Magic is both an art and a craft. It involves skills that have to be learnt first, then mastered, before they can be crafted together into a charming performance. Much like a musician has to learn and master musical notes and a dancer has to learn and master dance steps, the aspiring magician too has to first concentrate on the basics. Once that step has been crossed comes the performance part, where the focus has to shift on learning and mastering the basics of acting. The words of Jean Eugène Robert-Houdin – the father of modern magic – comes to mind here: the magician is but an actor playing the role of a magician.

Why did you decide to write the Smart Course in Magic?

I took to magic as a 5-year-old kid, fascinated by Mandrake the Magician. I wanted to be Mandrake. In many ways, I still do. I took to seeing any magic show that came my way, as many times as I could. I took to reading anything and everything remotely connected to magic. Somewhere down the line, I found books that dealt with tricks, and later also some that dealt with the performance of magic.

It is just fortuitous that I am where I am today in the world of magic, as I had a lot of things falling into place at the right time – to get the proper guidance, mentorship, and of course friendship. This is linked to a lot of circumstances coming together in the right way – a feat no less magical.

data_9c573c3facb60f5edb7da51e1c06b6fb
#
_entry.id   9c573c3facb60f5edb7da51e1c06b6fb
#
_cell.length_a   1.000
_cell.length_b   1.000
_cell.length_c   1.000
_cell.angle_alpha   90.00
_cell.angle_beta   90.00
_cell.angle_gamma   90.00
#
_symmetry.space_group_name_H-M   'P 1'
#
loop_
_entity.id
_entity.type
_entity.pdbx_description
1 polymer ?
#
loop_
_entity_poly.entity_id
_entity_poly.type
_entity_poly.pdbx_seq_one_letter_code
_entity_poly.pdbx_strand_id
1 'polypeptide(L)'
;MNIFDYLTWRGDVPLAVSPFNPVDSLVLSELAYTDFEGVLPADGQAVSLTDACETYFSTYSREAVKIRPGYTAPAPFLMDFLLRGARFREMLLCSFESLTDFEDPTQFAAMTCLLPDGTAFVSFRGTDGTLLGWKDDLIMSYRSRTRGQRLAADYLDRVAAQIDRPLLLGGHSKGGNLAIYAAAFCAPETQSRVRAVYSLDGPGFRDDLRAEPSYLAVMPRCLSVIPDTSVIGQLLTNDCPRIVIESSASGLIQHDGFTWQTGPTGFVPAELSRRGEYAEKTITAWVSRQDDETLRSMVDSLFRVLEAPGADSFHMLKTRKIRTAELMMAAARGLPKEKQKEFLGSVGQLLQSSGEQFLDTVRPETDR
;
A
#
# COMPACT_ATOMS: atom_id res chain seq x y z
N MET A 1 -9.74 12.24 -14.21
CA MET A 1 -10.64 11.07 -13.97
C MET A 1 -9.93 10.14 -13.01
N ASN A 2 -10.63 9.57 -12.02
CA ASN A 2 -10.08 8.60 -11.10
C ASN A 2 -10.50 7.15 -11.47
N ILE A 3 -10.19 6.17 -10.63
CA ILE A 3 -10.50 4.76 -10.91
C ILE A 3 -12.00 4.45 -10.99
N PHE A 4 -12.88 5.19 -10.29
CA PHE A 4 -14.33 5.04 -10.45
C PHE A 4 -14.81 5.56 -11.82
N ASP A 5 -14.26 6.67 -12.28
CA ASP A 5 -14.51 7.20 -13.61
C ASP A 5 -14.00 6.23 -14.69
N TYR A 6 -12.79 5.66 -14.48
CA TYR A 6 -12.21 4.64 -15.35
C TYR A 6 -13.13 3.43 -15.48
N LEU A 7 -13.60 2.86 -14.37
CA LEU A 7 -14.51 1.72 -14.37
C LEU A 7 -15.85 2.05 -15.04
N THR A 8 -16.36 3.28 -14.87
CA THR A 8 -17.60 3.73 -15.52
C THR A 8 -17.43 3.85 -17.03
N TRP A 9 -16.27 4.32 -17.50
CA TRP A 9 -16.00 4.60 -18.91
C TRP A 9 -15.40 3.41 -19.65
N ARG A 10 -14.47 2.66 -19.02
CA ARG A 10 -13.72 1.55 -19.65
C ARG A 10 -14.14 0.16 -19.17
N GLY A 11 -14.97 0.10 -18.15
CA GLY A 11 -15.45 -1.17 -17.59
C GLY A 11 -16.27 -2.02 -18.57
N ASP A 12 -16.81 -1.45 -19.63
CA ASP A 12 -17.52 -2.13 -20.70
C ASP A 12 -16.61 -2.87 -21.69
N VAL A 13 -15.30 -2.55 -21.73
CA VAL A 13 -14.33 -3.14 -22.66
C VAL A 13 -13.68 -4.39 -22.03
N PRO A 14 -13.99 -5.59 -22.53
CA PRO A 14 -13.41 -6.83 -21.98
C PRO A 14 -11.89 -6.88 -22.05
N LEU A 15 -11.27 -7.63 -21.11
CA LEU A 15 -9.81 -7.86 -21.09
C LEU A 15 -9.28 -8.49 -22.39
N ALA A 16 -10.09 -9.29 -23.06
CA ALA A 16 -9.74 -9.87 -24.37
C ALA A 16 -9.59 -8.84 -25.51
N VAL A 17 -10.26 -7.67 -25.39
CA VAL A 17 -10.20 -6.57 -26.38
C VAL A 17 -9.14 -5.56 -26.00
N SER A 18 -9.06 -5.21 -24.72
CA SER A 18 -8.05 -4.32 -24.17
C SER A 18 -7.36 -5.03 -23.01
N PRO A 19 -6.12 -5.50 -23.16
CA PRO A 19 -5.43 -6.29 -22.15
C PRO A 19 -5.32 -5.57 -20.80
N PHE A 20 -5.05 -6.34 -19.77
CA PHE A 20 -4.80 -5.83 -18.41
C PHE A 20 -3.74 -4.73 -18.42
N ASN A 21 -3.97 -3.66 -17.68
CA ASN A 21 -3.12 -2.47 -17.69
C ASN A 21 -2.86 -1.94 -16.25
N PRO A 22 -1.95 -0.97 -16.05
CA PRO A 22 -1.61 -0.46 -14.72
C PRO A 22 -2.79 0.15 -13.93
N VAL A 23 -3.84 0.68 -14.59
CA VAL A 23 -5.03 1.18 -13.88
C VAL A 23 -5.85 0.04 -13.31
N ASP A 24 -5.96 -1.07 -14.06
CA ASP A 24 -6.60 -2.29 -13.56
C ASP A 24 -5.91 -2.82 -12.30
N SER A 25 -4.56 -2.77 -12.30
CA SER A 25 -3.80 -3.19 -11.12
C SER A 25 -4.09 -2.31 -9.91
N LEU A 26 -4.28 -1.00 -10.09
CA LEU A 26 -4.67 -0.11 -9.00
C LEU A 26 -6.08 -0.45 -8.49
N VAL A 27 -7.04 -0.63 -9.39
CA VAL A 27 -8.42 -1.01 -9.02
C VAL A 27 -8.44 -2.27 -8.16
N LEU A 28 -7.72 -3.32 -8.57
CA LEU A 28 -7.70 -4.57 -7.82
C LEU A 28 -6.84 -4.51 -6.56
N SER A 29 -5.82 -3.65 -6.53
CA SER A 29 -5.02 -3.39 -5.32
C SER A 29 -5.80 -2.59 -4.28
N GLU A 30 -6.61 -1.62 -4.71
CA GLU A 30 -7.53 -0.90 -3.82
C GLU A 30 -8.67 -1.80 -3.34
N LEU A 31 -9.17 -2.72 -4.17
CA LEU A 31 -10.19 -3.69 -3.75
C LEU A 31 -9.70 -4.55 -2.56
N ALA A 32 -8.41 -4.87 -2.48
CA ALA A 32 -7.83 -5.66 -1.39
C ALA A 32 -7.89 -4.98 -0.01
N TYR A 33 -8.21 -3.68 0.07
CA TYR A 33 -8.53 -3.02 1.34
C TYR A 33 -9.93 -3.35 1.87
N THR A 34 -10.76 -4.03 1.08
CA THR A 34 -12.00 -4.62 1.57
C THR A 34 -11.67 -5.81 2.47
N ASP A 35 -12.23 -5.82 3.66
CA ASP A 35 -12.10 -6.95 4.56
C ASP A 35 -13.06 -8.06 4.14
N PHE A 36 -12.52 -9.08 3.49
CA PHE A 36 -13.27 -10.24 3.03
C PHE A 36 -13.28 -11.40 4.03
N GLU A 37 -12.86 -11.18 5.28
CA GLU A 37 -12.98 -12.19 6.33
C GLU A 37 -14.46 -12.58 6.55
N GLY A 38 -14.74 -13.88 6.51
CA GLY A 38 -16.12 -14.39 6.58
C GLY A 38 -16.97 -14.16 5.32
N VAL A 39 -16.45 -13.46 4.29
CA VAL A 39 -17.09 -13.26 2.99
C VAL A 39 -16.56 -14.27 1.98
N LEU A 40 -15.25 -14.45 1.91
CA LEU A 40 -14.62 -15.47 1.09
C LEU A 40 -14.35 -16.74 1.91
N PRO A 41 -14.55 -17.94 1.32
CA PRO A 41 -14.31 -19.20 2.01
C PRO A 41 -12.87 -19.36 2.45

The idea for the Smart Course in Magic came though as I wanted to create a workshop in a book. Not one that taught numerous magic tricks – there are too many already in the market – but one that focused on presenting magic in the way it should be. So in this book, the tricks are incidental; they are taught only in the context of learning a larger concept of magical performance. I do believe I have delivered what I intended with this book.

 

How did you choose mind reading as your specialty in magic?

This came more recently. I was performing stage magic – the conjuring and illusion variety – for about 10 years. Yet somewhere I found that I was going away from my idea of Mandrake The Magician. He did not seem to have a 10-member troupe or a truck load of equipment. That was when I discovered psychological magic or magic of the mind. Dabbling in that allowed me to create an onstage persona of The Mind Reader. And so most of what I do today is limited to the ‘powers’ that I have attributed to that persona.